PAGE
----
It’s budget time, and there’s good news and bad news for IT. According to the 2018 Insight Intelligent Technology Index, IT budgets are increasing. Unfortunately, the increases aren’t enough to keep up with growing business and technology demands.
IT leaders believe technology spending needs to grow in the areas of security (51 percent), cloud (42 percent), sales (36 percent), customer relationship management (35 percent), marketing (34 percent), mobile (31 percent), e-commerce (30 percent) and end-user support (29 percent). However, the largest portion of the IT budget (43 percent) still goes to maintaining existing equipment.
IT is under ever-increasing pressure to deliver innovative services that drive competitive advantages and create new revenue streams. In many cases, IT isn’t just the delivery mechanism for services and products. IT is the product and the solution to a problem. But despite the fact that IT has tremendous business value and directly impacts business outcomes, IT is still widely perceived as a cost center. This is making it difficult for organizations to innovate.
Balancing the need to maintain existing systems with the need to drive innovation is a difficult tightrope to walk. This ongoing challenge led Gartner to develop the “bimodal IT” concept. Gartner defines bimodal IT as “the practice of managing two separate but coherent styles of work – one focused on predictability and the other on exploration.”
Essentially, bimodal IT says that there are two types of IT that should operate in parallel but be managed and approached differently. This will allow for rapid application development without a negative impact on traditional maintenance. Bimodal IT separates the two types of IT into Mode 1 and Mode 2, both of which are capable of driving value and change in the organization.
Mode 1 focuses on the optimization of the predictable and known areas of IT and upgrading legacy technology to support a modern business and IT model. This might include core systems used to secure data for departments such as human resources, finance and accounting. Mode 1 projects related to system maintenance and efficiency typically involve slow-moving development cycles and require minimal business involvement. For most organizations, innovation in these areas just for the sake of doing something new can create more risk than it’s worth.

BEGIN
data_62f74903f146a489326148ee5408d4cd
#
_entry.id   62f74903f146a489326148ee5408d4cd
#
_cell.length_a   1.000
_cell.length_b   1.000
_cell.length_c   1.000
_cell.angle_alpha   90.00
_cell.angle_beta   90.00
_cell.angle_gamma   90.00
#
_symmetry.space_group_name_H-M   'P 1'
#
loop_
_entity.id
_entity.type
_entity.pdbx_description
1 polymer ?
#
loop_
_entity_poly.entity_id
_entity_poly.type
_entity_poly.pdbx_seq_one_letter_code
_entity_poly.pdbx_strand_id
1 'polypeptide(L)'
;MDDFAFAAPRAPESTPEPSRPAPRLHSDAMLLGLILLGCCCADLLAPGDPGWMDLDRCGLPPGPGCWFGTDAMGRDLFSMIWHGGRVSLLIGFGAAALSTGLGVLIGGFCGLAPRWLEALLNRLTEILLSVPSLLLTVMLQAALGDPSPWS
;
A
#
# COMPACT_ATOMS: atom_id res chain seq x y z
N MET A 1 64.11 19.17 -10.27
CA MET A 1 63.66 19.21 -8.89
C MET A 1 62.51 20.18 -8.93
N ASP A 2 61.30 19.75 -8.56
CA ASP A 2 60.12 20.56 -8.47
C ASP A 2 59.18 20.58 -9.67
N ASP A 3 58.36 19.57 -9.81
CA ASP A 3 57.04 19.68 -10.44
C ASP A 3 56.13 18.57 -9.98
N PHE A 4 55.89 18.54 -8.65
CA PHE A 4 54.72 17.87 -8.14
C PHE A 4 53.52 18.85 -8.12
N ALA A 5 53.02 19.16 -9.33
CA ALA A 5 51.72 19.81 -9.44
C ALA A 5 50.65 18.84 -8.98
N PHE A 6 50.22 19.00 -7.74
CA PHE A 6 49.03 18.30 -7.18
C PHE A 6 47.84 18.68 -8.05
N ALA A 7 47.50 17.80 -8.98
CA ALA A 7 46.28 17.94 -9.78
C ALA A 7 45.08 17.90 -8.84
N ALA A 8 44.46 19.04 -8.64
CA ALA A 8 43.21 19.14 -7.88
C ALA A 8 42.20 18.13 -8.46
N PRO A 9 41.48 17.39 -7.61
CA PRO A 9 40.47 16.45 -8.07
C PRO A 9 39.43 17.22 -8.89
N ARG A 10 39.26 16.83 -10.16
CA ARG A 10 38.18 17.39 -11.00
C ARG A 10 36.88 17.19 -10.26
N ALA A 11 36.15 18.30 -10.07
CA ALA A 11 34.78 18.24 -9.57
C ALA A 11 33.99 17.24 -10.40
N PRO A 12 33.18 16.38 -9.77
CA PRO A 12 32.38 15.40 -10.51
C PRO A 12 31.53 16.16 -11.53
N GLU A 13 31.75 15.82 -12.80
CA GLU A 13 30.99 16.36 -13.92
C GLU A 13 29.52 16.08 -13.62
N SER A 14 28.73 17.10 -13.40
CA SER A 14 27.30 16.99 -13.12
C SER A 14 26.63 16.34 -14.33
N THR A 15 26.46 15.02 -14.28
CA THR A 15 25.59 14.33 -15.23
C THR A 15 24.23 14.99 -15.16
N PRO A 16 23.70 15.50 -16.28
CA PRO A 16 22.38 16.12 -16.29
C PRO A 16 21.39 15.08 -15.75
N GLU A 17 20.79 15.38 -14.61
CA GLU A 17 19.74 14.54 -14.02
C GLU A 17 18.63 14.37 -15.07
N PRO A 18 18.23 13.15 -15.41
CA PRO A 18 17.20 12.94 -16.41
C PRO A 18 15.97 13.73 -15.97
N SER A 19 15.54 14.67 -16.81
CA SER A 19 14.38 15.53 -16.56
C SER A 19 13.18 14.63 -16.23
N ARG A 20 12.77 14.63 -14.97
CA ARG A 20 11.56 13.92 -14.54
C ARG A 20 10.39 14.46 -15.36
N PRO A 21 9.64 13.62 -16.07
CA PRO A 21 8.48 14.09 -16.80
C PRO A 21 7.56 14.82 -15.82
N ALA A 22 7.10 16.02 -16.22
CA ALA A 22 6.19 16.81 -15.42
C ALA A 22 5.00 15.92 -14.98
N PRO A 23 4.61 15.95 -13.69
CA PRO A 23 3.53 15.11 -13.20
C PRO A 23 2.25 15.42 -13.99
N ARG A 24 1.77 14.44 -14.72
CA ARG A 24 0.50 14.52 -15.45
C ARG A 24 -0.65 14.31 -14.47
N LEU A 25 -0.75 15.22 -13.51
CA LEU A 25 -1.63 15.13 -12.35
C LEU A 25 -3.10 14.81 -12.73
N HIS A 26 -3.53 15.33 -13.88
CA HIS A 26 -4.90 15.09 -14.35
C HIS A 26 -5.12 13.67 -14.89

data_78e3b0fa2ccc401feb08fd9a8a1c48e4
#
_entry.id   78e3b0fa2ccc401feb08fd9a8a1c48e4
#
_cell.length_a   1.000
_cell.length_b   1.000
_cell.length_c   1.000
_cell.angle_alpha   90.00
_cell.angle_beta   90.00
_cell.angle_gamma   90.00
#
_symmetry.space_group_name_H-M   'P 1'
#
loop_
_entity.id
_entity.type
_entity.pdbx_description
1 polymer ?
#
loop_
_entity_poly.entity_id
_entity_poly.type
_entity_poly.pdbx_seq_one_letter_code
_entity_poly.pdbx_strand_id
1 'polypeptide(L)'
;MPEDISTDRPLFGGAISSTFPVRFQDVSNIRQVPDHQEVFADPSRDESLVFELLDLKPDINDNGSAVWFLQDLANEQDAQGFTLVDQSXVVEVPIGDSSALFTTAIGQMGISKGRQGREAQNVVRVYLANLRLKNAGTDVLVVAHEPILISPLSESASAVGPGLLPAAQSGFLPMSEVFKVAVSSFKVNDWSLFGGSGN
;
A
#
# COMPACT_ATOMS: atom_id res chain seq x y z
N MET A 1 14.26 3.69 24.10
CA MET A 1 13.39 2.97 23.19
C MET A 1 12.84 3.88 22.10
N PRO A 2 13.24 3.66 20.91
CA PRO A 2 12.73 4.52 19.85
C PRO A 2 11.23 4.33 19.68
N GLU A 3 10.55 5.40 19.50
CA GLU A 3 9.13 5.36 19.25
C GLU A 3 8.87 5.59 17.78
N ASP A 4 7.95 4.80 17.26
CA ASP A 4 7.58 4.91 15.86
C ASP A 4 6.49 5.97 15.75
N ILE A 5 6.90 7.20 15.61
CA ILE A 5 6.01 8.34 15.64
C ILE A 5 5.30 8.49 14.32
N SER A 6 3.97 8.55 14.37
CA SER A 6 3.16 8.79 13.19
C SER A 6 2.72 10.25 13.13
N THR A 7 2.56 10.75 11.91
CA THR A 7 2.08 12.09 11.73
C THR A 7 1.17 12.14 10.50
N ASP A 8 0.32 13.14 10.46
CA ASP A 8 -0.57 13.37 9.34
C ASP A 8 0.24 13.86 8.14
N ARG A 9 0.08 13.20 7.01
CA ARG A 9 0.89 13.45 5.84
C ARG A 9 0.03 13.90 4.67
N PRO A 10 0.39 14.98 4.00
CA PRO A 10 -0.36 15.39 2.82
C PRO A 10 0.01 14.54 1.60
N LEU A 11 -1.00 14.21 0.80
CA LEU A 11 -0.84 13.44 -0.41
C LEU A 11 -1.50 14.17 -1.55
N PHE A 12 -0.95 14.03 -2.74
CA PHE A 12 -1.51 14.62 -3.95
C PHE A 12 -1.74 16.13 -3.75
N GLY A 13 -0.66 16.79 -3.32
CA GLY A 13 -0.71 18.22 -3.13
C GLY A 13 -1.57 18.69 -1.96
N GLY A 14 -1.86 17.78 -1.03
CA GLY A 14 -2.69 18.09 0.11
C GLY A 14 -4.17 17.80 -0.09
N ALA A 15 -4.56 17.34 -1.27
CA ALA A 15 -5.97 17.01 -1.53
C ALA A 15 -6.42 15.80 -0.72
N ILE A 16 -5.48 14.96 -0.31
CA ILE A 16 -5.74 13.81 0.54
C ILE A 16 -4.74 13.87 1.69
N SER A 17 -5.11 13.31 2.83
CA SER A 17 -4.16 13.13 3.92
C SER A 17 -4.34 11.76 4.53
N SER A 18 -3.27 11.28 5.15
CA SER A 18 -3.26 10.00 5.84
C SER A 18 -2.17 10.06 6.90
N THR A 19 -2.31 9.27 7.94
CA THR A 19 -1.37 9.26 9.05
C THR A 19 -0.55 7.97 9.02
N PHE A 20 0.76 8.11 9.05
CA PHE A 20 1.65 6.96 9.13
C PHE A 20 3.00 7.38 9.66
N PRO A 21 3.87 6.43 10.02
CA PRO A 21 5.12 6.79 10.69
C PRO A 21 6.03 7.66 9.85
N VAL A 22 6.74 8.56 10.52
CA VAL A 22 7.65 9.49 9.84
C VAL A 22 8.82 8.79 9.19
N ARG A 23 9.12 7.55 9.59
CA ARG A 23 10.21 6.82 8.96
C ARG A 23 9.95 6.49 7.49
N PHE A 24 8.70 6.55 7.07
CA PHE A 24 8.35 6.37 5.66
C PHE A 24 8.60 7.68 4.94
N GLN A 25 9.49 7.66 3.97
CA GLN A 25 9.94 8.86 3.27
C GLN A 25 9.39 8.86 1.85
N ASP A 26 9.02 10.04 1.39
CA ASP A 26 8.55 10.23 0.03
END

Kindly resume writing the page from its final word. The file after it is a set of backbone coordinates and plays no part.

Mode 2 focuses on exploring and experimenting in lesser-known areas to solve new problems. These initiatives, often associated with application development and the creation of external consumer services, typically involve creating a hypothesis, followed by a process of testing and modification. Things move much faster in Mode 2, and there’s significant business involvement. Fast turnaround and frequent updates are required to quickly cultivate ideas and turn them into solutions that deliver business value and produce better outcomes.
Having two distinct modes allows you to implement the right process and use the right technology, managed by the right people, to achieve a specific purpose without disrupting unrelated projects. In the next post, we’ll discuss the benefits and disadvantages of the bimodal IT model and why automation is critical to success.